Partner: UNT Libraries Government Documents Department

Assessment of TRAC and RELAP5 codes with ORNL POST-CHF tests. [PWR]

Description: Brookhaven National Laboratory is involved in assessing thermohydraulic models in various advanced codes such as TRAC-PF1 (Version 7), TRAC-BD1 (Version 12) and RELAP5/MOD1/CY=14. These codes have two fluid formulations and detailed descriptions of wall heat transfer regimes. These wall heat transfer models and correlations were developed using results from separate effect tests for specific fluid conditions and should be assessed for conditions which may exist in the reactor at normal and abnormal operation. In this paper the effort is concentrated on evaluating the capabilities of these codes in predicting the critical heat flux situation in the rod bundle geometry. The tests selected for this purpose are Oak Ridge Post-CHF tests. Oak Ridge Post-CHF tests consist of a series of high pressure and high temperature steady-state experiments and were conducted with water flowing upward through an 8 x 8 rod bundle with rod diameter and rod pitch typical of PWRs with 17 x 17 fuel assemblies.
Date: January 1, 1984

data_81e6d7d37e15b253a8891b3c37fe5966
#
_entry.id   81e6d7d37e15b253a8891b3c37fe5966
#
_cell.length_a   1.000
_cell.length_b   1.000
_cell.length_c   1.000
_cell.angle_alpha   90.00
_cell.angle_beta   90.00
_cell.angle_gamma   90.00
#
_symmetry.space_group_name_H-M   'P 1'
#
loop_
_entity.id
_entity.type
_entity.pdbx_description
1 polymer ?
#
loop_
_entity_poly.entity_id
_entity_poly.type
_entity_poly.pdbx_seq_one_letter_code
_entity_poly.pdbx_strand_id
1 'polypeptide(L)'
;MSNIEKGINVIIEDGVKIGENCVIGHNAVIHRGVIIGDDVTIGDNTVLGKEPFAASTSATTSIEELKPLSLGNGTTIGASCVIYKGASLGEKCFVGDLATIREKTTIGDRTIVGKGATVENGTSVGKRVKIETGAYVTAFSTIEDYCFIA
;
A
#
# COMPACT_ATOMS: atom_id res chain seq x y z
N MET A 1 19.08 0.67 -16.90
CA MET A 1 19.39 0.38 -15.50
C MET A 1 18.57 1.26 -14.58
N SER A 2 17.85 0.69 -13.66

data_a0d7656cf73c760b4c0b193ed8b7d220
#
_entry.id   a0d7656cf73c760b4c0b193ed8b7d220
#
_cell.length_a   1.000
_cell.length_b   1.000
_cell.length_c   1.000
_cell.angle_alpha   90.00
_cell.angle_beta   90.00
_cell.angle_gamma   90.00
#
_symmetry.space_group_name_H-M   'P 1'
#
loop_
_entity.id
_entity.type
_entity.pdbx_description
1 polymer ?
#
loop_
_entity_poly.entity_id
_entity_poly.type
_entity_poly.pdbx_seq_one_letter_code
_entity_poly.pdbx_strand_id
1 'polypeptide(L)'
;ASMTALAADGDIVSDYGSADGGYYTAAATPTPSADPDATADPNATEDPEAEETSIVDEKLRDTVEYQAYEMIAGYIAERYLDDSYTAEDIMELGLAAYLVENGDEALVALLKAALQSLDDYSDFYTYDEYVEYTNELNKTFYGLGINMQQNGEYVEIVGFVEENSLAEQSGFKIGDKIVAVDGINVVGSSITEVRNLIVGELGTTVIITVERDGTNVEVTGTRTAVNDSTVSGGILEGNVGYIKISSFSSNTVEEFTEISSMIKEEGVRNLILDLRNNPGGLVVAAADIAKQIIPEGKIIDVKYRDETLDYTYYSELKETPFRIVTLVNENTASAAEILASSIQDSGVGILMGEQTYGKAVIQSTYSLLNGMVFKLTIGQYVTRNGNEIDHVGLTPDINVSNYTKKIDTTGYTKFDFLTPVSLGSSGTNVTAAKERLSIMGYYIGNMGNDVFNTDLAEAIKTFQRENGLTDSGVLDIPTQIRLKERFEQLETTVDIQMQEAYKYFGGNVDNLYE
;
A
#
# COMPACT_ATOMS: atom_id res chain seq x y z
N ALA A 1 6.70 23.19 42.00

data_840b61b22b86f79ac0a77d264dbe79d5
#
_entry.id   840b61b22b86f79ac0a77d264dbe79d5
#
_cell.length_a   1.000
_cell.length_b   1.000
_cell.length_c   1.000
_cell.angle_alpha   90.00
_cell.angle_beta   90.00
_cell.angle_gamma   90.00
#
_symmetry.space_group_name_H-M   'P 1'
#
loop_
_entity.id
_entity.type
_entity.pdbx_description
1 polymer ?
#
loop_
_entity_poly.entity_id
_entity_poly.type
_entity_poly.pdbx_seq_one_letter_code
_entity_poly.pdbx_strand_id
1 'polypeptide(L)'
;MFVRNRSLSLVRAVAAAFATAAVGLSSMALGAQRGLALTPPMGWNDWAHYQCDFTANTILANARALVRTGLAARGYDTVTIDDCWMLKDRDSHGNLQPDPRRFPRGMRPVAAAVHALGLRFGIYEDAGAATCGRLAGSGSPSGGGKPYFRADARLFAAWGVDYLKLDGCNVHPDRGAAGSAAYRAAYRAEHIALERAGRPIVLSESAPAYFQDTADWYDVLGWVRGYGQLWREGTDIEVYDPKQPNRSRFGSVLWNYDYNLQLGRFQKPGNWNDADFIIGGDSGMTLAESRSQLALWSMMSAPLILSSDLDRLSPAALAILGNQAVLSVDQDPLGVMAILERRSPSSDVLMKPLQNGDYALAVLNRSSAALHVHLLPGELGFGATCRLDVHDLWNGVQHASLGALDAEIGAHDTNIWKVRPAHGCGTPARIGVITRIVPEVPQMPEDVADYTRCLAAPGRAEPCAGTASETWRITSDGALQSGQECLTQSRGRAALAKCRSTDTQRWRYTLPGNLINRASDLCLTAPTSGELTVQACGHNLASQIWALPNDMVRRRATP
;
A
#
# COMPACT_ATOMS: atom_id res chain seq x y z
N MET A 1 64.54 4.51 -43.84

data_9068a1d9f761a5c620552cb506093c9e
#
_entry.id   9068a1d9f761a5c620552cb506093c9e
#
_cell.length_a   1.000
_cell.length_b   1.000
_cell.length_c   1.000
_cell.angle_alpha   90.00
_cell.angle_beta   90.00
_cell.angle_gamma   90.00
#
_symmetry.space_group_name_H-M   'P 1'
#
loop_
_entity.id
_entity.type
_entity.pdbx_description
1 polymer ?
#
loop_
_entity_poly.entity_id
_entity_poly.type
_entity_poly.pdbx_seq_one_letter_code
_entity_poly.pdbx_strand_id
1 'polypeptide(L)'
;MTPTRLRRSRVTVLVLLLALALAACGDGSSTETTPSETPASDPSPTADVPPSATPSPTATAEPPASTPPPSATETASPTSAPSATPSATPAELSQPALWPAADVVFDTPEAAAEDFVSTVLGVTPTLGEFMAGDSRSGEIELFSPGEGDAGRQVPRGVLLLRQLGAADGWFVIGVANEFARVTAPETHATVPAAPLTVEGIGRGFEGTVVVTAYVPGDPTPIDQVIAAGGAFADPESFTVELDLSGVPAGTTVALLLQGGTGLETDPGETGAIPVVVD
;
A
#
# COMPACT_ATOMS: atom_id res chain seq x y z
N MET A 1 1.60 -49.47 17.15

Creator: Rohatgi, U.S.; Neymotin, L. & Pu, J.
Partner: UNT Libraries Government Documents Department

Physical interpretation of geysering phenomena and periodic boiling instability at low flows

Description: Over 30 years ago, Griffith showed that unstable and periodic initial boiling occurred in stagnant liquids in heated pipes coupled to a cooler or condensing plenum volume. This was called ``geysering``, and is a similar phenomenon to the rapid nucleation and voiding observed in tubes filled with superheated liquid. It is also called ``bumping`` when non-uniformly heated water or a chemical suddenly boils in laboratory glassware. In engineering, the stability and predictability has importance to the onset of bulk boiling in a natural and forced circulation loops. The latest available data show the observed stability and periodicity of the onset of boiling flow when there is a plenum, multiple heated channels, and a sustained subcooling in a circulating loop. We examine the available data, both old and new, and develop a new theory to illustrate the simple physics causing the observed periodicity of the flow. We examine the validity of the theory by comparison to all the geysering data, and develop a useful and simple correlation. We illustrate the equivalence of the onset of geysering to the onset of static instability in subcooled boiling. We also derive the stability boundary for geysering, utilizing turbulent transport analysis to determine the effects of pressure and other key parameters. This new result explains the greater stability region observed at higher pressures. The paper builds on the 30 years of quite independent thermal hydraulic work that is still fresh and useful today. We discuss the physical interpretation of geysering onset with a consistent theory, and show where refinements would be useful to the data correlations.